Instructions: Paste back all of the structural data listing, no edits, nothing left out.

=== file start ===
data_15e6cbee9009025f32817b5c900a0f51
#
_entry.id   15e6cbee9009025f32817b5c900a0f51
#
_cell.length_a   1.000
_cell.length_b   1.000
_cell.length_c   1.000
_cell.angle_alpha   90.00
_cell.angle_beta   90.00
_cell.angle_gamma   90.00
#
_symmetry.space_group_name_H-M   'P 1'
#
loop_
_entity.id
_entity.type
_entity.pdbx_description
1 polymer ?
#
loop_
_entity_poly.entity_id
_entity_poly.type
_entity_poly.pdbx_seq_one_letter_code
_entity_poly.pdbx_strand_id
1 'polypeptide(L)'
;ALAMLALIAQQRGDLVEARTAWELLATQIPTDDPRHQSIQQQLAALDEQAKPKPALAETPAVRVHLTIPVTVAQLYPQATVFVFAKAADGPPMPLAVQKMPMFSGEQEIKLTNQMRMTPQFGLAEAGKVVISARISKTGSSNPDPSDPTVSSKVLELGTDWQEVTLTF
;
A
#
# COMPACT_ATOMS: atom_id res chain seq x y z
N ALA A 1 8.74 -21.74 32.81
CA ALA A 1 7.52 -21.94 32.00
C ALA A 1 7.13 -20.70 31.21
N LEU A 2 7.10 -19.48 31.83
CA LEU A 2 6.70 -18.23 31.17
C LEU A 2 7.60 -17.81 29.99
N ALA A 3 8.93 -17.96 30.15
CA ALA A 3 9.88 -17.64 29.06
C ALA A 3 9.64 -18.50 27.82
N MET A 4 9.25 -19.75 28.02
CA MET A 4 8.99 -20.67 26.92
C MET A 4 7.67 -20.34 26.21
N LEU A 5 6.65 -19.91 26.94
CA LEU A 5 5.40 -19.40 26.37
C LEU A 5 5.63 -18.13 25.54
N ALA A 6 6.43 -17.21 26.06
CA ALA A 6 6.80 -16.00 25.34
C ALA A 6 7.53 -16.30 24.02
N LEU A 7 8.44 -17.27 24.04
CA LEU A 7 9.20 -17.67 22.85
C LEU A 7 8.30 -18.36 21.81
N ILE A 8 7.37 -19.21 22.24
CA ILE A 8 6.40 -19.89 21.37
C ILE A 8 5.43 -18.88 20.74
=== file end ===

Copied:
data_15e6cbee9009025f32817b5c900a0f51
#
_entry.id   15e6cbee9009025f32817b5c900a0f51
#
_cell.length_a   1.000
_cell.length_b   1.000
_cell.length_c   1.000
_cell.angle_alpha   90.00
_cell.angle_beta   90.00
_cell.angle_gamma   90.00
#
_symmetry.space_group_name_H-M   'P 1'
#
loop_
_entity.id
_entity.type
_entity.pdbx_description
1 polymer ?
#
loop_
_entity_poly.entity_id
_entity_poly.type
_entity_poly.pdbx_seq_one_letter_code
_entity_poly.pdbx_strand_id
1 'polypeptide(L)'
;ALAMLALIAQQRGDLVEARTAWELLATQIPTDDPRHQSIQQQLAALDEQAKPKPALAETPAVRVHLTIPVTVAQLYPQATVFVFAKAADGPPMPLAVQKMPMFSGEQEIKLTNQMRMTPQFGLAEAGKVVISARISKTGSSNPDPSDPTVSSKVLELGTDWQEVTLTF
;
A
#
# COMPACT_ATOMS: atom_id res chain seq x y z
N ALA A 1 8.74 -21.74 32.81
CA ALA A 1 7.52 -21.94 32.00
C ALA A 1 7.13 -20.70 31.21
N LEU A 2 7.10 -19.48 31.83
CA LEU A 2 6.70 -18.23 31.17
C LEU A 2 7.60 -17.81 29.99
N ALA A 3 8.93 -17.96 30.15
CA ALA A 3 9.88 -17.64 29.06
C ALA A 3 9.64 -18.50 27.82
N MET A 4 9.25 -19.75 28.02
CA MET A 4 8.99 -20.67 26.92
C MET A 4 7.67 -20.34 26.21
N LEU A 5 6.65 -19.91 26.94
CA LEU A 5 5.40 -19.40 26.37
C LEU A 5 5.63 -18.13 25.54
N ALA A 6 6.43 -17.21 26.06
CA ALA A 6 6.80 -16.00 25.34
C ALA A 6 7.53 -16.30 24.02
N LEU A 7 8.44 -17.27 24.04
CA LEU A 7 9.20 -17.67 22.85
C LEU A 7 8.30 -18.36 21.81
N ILE A 8 7.37 -19.21 22.24
CA ILE A 8 6.40 -19.89 21.37
C ILE A 8 5.43 -18.88 20.74